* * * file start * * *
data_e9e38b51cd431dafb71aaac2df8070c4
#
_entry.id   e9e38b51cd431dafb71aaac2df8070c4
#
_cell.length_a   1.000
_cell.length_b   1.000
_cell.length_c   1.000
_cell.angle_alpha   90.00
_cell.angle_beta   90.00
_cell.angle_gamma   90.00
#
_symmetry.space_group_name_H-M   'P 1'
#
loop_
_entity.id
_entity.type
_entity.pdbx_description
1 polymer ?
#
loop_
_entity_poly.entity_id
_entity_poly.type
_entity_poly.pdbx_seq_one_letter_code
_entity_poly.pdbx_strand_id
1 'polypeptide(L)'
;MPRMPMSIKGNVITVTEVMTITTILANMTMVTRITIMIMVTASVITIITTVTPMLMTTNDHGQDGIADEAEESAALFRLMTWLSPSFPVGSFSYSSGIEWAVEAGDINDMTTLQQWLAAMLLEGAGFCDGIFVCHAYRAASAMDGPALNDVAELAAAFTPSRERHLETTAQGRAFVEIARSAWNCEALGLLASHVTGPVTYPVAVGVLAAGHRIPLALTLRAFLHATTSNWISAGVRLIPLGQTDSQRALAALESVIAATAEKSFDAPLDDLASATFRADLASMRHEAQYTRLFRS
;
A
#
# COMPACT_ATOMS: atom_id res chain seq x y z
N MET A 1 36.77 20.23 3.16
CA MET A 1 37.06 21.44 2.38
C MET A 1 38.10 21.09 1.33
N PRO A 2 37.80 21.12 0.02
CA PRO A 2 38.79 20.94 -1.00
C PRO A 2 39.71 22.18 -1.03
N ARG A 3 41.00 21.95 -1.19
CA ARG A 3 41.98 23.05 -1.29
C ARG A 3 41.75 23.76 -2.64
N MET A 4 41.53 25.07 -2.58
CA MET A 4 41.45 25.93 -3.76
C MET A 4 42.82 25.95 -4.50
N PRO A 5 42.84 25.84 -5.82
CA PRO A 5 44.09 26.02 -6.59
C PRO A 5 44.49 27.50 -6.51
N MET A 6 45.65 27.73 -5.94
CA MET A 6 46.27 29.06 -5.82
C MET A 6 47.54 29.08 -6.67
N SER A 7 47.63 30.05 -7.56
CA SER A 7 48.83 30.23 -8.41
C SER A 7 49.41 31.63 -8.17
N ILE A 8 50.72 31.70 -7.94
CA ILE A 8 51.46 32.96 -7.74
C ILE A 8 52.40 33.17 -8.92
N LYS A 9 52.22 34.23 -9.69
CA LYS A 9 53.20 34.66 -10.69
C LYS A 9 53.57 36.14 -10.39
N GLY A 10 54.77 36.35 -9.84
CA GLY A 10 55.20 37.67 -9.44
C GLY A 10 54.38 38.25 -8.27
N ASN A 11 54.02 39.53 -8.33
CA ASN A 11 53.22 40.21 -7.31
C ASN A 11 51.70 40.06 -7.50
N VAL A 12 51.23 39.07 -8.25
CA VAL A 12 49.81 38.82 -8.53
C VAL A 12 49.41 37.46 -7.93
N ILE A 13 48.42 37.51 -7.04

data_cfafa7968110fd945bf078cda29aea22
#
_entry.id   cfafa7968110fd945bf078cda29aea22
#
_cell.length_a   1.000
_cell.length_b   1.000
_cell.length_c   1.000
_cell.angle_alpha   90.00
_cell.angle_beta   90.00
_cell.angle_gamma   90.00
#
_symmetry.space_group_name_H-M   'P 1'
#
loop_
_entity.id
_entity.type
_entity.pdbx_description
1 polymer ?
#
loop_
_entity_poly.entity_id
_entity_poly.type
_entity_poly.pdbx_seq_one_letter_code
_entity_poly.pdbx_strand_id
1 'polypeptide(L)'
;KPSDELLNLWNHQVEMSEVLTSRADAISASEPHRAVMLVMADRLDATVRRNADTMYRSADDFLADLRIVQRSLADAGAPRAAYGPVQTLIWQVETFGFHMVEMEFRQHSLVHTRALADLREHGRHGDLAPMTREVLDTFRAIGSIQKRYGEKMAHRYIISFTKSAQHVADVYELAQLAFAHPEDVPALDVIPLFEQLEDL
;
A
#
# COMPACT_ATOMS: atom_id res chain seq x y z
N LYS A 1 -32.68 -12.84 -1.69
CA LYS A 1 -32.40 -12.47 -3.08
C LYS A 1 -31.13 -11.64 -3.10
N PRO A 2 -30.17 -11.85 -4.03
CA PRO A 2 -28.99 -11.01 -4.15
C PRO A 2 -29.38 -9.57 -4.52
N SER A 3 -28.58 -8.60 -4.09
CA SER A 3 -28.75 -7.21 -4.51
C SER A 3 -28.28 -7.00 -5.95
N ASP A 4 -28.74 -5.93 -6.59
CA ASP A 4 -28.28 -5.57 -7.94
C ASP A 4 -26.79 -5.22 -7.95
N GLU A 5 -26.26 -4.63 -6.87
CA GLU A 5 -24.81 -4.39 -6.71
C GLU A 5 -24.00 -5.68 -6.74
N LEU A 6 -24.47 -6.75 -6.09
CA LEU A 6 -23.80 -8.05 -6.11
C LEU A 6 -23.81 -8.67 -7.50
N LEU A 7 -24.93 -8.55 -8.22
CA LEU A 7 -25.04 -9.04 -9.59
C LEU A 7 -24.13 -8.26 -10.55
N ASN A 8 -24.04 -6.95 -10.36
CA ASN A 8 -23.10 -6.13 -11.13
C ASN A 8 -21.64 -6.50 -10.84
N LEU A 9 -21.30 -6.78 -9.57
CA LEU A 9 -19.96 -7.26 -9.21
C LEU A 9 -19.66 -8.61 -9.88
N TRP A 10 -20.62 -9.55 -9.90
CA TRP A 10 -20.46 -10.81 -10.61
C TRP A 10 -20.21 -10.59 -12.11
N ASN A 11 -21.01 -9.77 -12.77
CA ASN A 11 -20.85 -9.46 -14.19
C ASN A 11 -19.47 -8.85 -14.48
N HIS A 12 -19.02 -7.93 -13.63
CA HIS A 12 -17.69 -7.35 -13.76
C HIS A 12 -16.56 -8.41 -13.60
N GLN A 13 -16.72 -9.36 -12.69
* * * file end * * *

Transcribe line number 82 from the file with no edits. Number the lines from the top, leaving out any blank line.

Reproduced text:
_entity.id